to decide; we are talking about problems of doctrine, that is, the truth,

and humanly speaking, the principle of the majority ends when the problem

of truth begins. The truth is not decided by majority, but by intelligence

and wisdom."

The Bishops were asked to give an example of a case in which Episcopal

Conferences would be called to make a statement on doctrinal matters.

Archbishop Tarcisio Bertone, Secretary of the Congregation for the Doctrine

of the Faith, explained that "cases in which today's Episcopal Conference

give doctrinal statements come primarily in the moral field. It is enough

to consider the field of Bioethics. This is the area in which Episcopal

Conferences, local Churches, and the Congregation for the Doctrine of the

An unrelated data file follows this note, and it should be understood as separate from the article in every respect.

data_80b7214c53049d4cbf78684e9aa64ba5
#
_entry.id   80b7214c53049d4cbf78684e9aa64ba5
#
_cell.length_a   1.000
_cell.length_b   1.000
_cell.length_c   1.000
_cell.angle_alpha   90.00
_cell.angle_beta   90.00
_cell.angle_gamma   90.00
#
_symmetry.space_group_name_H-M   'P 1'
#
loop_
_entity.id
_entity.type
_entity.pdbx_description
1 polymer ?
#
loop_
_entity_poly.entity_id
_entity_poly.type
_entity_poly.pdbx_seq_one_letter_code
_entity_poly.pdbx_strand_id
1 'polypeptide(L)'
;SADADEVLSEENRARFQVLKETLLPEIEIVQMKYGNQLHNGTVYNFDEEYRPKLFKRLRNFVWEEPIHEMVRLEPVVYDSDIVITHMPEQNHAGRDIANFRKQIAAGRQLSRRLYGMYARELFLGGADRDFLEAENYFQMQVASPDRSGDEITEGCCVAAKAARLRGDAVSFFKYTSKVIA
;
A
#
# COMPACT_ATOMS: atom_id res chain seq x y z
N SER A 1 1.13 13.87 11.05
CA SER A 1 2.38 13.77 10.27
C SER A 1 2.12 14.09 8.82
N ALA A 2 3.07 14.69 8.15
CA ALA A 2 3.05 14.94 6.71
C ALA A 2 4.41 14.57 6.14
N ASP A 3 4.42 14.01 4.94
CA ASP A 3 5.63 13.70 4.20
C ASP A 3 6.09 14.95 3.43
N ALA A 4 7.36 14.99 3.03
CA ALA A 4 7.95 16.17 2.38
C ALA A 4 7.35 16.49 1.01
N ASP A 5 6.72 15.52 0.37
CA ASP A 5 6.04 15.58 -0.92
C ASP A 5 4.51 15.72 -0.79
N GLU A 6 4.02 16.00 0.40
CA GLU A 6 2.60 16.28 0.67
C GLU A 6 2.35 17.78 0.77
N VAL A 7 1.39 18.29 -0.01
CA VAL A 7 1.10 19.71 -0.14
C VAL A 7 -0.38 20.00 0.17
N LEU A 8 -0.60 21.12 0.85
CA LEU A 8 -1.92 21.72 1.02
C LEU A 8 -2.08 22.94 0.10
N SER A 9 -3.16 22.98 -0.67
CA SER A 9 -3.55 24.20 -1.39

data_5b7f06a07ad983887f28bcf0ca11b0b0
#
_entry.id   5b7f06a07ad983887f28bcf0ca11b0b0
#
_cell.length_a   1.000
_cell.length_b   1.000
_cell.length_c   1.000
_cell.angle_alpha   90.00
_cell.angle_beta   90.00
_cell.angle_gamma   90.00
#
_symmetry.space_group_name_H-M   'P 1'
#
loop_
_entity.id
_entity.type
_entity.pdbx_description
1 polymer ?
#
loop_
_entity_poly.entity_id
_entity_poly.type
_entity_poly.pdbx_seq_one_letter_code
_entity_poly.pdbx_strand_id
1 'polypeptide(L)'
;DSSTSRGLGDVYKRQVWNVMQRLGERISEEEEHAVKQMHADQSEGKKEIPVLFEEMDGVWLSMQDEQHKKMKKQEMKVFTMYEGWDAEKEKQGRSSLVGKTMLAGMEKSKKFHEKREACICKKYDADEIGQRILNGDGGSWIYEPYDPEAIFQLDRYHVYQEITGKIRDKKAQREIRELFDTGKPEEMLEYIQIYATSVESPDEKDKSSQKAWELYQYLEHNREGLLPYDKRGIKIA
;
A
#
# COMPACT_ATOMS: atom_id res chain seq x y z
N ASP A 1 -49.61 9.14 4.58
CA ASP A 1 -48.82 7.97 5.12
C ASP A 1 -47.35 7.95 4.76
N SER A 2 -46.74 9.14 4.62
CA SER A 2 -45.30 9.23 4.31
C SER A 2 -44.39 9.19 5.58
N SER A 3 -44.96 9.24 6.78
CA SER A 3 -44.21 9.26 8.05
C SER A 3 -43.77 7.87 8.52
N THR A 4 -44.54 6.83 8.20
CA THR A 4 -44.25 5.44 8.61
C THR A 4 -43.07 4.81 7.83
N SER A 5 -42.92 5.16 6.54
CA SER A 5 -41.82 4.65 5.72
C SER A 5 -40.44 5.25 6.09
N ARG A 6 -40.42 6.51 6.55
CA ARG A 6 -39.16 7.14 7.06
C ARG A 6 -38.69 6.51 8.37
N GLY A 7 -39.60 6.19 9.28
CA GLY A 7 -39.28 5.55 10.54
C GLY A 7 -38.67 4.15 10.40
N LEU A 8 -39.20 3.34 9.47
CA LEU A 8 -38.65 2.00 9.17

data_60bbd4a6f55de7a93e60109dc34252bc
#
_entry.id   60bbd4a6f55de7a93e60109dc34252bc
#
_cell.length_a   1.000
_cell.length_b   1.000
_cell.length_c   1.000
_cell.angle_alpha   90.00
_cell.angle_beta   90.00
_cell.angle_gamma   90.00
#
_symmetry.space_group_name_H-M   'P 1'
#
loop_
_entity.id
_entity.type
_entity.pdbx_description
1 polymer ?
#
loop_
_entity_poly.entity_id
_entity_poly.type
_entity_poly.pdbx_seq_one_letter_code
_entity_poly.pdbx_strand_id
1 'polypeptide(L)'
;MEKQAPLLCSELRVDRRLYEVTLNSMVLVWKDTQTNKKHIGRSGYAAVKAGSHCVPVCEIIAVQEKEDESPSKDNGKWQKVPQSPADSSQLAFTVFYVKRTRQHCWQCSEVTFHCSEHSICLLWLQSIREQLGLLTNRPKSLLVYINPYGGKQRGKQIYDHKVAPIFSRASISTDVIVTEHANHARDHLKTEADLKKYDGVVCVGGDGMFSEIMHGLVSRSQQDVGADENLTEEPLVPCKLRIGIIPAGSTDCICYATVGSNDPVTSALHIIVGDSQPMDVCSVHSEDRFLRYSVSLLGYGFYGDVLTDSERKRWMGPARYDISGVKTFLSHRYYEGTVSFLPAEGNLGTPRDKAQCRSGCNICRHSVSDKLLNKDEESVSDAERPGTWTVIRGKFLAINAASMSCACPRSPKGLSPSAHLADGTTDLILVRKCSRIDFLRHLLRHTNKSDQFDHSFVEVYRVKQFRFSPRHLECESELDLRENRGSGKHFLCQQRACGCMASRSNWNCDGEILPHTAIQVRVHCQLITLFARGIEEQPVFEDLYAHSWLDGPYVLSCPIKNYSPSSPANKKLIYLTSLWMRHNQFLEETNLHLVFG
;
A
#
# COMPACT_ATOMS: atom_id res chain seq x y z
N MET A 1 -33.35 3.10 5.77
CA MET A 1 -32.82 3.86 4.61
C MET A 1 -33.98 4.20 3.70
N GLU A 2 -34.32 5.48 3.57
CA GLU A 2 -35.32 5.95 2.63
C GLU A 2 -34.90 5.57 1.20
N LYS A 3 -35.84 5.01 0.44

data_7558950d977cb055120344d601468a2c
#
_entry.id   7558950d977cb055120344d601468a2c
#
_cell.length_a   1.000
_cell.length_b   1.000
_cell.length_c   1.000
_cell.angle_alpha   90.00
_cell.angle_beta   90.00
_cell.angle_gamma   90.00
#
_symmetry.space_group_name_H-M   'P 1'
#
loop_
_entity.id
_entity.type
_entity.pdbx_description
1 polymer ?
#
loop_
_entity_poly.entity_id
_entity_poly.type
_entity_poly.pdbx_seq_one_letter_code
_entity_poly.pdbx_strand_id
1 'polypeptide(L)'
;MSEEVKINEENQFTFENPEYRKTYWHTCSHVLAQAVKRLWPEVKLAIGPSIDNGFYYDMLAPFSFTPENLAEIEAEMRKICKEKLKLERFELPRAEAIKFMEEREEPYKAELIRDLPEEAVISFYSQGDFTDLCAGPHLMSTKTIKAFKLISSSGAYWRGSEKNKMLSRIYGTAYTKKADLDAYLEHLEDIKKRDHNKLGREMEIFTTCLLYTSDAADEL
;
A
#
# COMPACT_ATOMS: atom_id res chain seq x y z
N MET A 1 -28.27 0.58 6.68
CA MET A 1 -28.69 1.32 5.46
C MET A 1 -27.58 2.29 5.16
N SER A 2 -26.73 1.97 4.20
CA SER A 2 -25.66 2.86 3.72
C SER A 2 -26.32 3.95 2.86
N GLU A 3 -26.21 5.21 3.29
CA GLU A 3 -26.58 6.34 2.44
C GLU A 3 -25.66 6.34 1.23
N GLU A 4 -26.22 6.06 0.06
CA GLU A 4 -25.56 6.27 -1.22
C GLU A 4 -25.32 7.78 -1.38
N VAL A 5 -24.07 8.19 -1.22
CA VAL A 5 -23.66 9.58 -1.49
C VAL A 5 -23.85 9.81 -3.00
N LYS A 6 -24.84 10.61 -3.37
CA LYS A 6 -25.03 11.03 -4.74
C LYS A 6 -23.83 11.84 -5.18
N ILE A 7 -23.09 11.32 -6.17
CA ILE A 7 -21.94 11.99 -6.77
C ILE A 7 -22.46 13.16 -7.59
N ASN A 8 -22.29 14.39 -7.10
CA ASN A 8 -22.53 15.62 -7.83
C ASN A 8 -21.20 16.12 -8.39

Faith must make doctrinal interventions."




After 800 Addresses and 2,500 Audiences Last Year, More Trips Planned

VATICAN CITY, JUL 22 (ZENIT) - "My thoughts and prayers are especially

directed to the people of Papua New Guinea." Immediately upon his return

from vacations, John Paul II held his traditional Wednesday audience with

the faithful from around the world in St. Peter's Square.

"Our desolation becomes more and more profound over what has happened in

that so punished corner of the Pacific, in which every day the number of

persons who have lost their lives in the catastrophe grows," confessed the

Holy Father. "In this time, the need for divine assistance grows, but also

of human solidarity." With these words, he appealed to the international

community not to remain indifferent to this new humanitarian emergency.